The fastest CDNs in China, according to Cedexis benchmarks, are ChinaCache and QUANTIL/ChinaNetCenter. These companies both offer significant POP coverage within China and have offices in the US that can give you local support in English and even help you get the appropriate license to deliver your site content there.
Note that traffic in China is more expensive than any other geographic region. If you want to reduce your costs you may want to consider a dual-CDN strategy where you run only your China domain on ChinaCache or QUANTIL and the rest of your traffic over your primary CDN.
3) Optimize your site
As we briefly discussed earlier, most people in China will be accessing your site from their mobile phone. This means you absolutely must optimize your site and reduce the overall size of the page load. The obvious first step is to optimize your images, but you can also minimize and inline JS and CSS files and remove any unneeded objects from the page.
Caching is another factor that can have a big impact. Most sites these days use content management systems that tend to generate HTML for each individual visitor, even if that isn’t necessary. When this happens the request has to go all the way back to your origin, resulting in significant delays. Be sure to utilize full page caching whenever possible. That includes caching of HTML, CSS, and JS files (if your website is relatively static).
If you want to see how your website performs within China you’ll want to use a monitoring solution with testing nodes in the area. Like with your CDN, the more nodes the better since China is huge and performance can vary greatly from one city to another. Catchpoint is a great option for this since it offers over 50 monitoring locations across China, covering most major cities and ISPs.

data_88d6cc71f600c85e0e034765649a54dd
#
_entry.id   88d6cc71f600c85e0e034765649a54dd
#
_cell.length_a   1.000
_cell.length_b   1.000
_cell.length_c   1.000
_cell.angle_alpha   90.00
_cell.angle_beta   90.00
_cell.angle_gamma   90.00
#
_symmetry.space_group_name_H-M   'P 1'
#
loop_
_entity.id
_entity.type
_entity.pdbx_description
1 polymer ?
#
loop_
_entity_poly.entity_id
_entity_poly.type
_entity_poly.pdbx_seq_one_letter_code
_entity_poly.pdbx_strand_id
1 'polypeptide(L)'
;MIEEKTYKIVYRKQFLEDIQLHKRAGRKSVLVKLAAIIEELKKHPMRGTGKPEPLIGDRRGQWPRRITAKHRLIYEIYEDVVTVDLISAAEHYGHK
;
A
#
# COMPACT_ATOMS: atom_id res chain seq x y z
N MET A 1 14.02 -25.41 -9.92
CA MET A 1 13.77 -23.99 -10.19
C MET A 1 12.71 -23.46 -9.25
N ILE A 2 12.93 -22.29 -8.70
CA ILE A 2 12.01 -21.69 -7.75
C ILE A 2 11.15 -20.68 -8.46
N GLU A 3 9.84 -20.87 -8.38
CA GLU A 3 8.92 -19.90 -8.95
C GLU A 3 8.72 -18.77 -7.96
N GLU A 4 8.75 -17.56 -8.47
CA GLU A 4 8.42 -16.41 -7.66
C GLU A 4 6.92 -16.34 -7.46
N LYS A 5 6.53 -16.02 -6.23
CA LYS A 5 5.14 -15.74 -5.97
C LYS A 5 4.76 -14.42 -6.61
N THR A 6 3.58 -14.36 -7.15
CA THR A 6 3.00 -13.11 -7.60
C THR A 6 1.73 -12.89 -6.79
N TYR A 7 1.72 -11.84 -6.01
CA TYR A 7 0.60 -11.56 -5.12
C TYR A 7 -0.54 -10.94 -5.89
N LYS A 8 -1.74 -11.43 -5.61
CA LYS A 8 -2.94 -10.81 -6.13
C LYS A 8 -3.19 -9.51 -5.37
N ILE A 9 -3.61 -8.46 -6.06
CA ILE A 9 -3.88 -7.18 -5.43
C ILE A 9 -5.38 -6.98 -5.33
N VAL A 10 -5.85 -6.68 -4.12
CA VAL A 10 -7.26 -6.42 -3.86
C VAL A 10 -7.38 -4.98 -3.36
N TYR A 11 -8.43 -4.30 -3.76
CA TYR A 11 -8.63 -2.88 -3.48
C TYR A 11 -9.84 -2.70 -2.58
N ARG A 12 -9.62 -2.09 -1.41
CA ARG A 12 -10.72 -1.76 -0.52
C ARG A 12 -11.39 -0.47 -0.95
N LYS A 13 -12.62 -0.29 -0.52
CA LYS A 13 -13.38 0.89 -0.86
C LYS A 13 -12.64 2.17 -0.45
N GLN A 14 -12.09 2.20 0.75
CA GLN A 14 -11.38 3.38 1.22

If you complete the three steps above you’ll be well on your way to delivering a solid user experience in China, but there are a few other things to consider.
First, be sure your website is backward compatible with older browsers. Many Internet users in China use older devices which may not be updated with the latest browsers and plugins.
Second, be sure to make use of the security services offered by your CDN (or another cloud security provider of your choice) to protect your site against DDoS attacks, application attacks, and malware. Research shows that nearly 30% of all cyber attacks are initiated in China. If you’re doing business in China, you need to secure your website.
In closing – the steps discussed in this article will allow you to significantly reduce your page load times in mainland China without having to host your content within the country. That said, there is no way to avoid going back to origin for certain requests, and the farther away your origin is the slower your site will be. If you have a highly dynamic website or application that isn’t easily cacheable, you should consider hosting it with one of the public clouds that do business in China like Alibaba, AWS, or Microsoft. All three companies have offices in the US that can help get you started, and if you have an ICP license (step 2) you can be up and running in no time.